You will read elsewhere and later on here about how much fun the fans had Sunday, and how the crowd threw itself into the wacky nature of the day, and how the atmosphere was just one big, rollicking, winter carnival at the Linc. Well, eventually, but not after those first eight drives, it wasn't. And not after Jeremy Ross of Detroit fielded the last of those punts and reeled off a 58-yard return for a touchdown, something he had not managed in returning a total of 41 punts and kickoffs in what has been a relatively undistinguished three-year NFL career.

That gave the Lions a 14-0 lead and, given the conditions and the ineffectiveness of the Eagles offense, that looked like about 10,000-0, and the same people who would be wacky and rollicking later were merely booing like hell at that point. Hard to blame them.

Different players and coaches had different perspectives on what turned things around and created the Festivus miracle of five Eagles touchdowns on their next five possessions, including 28 points scored in the fourth quarter, on the way to the victory.

"Especially in the trenches, a lot comes down to will," center Jason Kelce said. "You're put in a situation you're not used to, being in an adverse situation, and how you respond, especially on the offensive and defensive lines, says a lot about how the game's going to go. I felt as the game wore on, we were able to get some things going and once that momentum got going, we could do a great job."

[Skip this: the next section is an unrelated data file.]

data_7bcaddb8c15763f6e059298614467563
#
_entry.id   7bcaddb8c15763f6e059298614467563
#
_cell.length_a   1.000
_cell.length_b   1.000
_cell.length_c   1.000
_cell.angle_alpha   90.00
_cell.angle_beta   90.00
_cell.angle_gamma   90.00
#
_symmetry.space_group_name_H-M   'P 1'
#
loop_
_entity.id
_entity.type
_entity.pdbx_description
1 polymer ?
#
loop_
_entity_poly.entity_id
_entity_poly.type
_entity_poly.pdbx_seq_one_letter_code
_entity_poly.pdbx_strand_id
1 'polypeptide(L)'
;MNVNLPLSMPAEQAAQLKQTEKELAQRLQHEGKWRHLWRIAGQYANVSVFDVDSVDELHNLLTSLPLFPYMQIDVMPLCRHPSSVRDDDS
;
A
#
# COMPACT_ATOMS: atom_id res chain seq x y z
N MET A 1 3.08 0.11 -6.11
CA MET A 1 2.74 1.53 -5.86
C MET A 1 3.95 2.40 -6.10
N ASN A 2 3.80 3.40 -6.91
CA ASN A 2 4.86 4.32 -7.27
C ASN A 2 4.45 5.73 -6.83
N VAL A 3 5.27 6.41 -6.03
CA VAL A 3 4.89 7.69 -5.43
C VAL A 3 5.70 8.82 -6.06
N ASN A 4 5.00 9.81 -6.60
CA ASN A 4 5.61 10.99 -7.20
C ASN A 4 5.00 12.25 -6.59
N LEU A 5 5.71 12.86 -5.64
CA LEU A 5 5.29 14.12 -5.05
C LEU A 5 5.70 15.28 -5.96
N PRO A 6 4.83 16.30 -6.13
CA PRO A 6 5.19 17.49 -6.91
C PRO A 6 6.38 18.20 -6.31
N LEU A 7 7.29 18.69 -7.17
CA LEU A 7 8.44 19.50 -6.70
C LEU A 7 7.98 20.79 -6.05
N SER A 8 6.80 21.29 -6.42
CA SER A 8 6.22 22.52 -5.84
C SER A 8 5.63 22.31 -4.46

What that says, if accurate, is that Chip Kelly's methods, his sports-science training hoodoo, his fitness demands, might actually be more than New Age gobbledygook after all. It certainly appeared that the Eagles had legs after the Lions lost theirs. It seemed that LeSean McCoy still had the power to burst up the middle after Joique Bell was running on fumes. And it looked as if the Eagles offensive line was opening up holes that the Lions could no longer close.

Kelly leaned on McCoy more in the second half and put away the short, sideline game he likes. The line protected Foles and he was able to put a couple of passes over the top to Riley Cooper for good gains as the offense creaked into gear. (Kelly credited cornerback Cary Williams for coming over and telling him the defensive backs were beatable due to the field, and that's nice and all, but the news that snow is slippery had probably reached the New Hampshire native previously.)

And, yes, by the end, the fans were delirious - or just suffering from hypothermia - and the Eagles were 8-5, and they had avoided having their season put in jeopardy by nothing more than bad luck and faulty weather forecasts.

"This is football weather," said Brent Celek, who took a celebratory slide as his late first-down reception clinched the win. "I know the fans were loving it, too. They'll talk about this game forever. ' Remember when it snowed?' "

Eventually, the fans were loving the day, and eventually so did the Eagles. And everyone will definitely remember the day. It didn't have to turn out as well as it did, but maybe, just maybe, the same will be said of the whole season before it's all over.


bford@phillynews.com

@bobfordsports